It doesn’t matter if you drive a UTV, ATV or snowmobile, you’ll need to break your new powersports CVT belt in using two heat cycles. After following proper installation procedures, slowly bring the machine to normal operating temperature without exceeding 3/4 throttle for about 20 minutes. If at all possible, stay on a flat terrain. Let the machine and belt cool down completely – it should take about 30 minutes. Then run your machine through the same process a second time. Lastly, make sure to check the belt height according to the owner’s manual.
Dayco has more than 16,000 belt routing diagrams available on its Find Your Part search platform. If you come across a specific part number that does not have a diagram, and you can’t find it online or under the hood, feel free to use the Contact Us form and let us know the year, make and model and we’ll look it up and email it to you the same day. You can also call our tech hotline and be connected directly with one of our team members – (800) 848-7902.
Beyond looking at the belt directly for physical signs of damage – such as swelling, cracks, or disfiguration – pay attention to how your car is functioning. Noise is often a telltale sign of a bad belt, as is an issue with your power steering or a/c. Your vehicle could even overheat due to a bad or worn belt.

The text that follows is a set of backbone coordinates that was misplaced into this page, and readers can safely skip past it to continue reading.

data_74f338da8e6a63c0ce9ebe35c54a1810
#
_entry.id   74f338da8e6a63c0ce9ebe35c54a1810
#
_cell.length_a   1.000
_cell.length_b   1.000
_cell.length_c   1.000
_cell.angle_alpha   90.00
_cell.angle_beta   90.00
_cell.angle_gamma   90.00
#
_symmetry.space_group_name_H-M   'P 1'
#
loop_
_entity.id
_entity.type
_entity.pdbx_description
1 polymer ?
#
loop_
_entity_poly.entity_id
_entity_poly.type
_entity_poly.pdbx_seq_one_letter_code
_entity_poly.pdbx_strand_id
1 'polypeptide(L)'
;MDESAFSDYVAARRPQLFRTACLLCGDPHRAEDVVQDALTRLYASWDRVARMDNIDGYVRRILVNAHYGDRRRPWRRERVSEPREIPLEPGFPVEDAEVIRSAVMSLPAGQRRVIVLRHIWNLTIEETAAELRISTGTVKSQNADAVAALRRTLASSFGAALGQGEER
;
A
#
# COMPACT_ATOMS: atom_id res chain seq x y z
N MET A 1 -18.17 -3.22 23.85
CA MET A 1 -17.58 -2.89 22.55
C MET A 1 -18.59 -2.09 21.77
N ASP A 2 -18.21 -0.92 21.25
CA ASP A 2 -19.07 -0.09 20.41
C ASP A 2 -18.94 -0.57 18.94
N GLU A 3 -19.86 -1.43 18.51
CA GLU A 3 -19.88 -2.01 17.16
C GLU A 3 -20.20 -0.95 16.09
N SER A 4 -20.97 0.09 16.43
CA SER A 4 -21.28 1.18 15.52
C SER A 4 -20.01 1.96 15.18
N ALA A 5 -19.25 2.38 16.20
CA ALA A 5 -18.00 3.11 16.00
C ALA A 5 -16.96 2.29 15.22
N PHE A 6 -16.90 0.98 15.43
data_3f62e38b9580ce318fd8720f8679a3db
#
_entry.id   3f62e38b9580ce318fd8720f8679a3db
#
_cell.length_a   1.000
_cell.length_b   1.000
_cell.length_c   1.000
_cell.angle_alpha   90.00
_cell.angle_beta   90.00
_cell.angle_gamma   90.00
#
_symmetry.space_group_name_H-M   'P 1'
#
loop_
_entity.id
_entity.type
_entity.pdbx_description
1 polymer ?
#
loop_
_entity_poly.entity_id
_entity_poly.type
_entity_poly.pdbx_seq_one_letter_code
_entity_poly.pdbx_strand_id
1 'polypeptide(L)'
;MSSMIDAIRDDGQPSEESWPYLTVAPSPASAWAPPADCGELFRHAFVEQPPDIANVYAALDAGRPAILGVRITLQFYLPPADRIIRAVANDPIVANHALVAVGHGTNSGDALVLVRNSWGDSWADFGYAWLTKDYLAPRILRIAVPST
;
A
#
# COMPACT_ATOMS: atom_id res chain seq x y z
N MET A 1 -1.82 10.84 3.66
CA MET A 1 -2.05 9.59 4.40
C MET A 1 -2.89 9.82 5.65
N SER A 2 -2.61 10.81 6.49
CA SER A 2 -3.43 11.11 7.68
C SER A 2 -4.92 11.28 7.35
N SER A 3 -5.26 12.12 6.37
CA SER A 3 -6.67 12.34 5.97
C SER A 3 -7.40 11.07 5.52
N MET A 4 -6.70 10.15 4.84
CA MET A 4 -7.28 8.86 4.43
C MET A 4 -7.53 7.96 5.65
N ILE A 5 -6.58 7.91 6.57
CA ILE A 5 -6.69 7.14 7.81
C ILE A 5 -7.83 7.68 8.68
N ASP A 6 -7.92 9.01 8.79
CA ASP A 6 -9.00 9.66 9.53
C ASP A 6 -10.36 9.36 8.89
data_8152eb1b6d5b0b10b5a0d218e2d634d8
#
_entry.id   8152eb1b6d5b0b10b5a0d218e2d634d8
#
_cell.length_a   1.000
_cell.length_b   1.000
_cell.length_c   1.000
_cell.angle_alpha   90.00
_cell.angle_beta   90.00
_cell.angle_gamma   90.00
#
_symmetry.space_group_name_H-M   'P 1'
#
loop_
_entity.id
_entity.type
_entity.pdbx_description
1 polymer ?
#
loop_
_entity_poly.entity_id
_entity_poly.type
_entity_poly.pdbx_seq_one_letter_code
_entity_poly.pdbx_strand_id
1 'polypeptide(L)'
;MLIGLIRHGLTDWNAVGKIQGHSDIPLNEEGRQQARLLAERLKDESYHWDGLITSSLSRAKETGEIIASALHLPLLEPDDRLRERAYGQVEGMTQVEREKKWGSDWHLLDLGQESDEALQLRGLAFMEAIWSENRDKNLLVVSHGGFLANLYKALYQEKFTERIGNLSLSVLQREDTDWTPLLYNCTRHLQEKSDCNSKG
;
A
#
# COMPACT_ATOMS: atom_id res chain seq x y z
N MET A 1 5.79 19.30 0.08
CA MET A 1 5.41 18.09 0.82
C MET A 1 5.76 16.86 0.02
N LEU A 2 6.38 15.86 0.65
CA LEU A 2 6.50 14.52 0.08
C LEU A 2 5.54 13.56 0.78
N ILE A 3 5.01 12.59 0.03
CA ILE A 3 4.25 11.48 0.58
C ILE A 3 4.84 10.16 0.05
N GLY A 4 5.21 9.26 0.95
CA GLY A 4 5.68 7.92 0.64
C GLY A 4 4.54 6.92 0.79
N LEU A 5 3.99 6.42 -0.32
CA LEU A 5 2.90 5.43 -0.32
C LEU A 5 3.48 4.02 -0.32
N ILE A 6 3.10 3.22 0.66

Belt wear can be difficult to detect because newer belts made with EPDM rubber tend to wear like tire tread, where there is material loss from the rib surface. A new belt will have a traditional “V” profile in the grooves between the ribs. On a worn EPDM belt, however, the groove profile will have the appearance of a “U”. One of the best ways to measure wear is by using a device like the Dayco Awearness Gauge, which helps you inspect a belt three different ways – by analyzing rib depth, checking rib profile and identifying cracks. If your belt has 90,000 miles or more, it is definitely time to change it. Check out our video for a step–by–step guide of measuring belt wear.
Without maintenance history of a car, the best possible way is to check CarFax for a repair history report, ask the previous owner, or look for a sticker under the hood indicating it has been changed. If all these fail, best course is to have a technician inspect it. Some OEMs recommend replacement as early as 30,000 miles, while others suggest maintenance around 100,000 miles. While timing belts are relatively inexpensive, if one breaks while the engine is running, it could cost thousands of dollars in damage so it’s important to be proactive. The best course of action is to change the belt if you cannot verify that it has been replaced at the OE suggested intervals.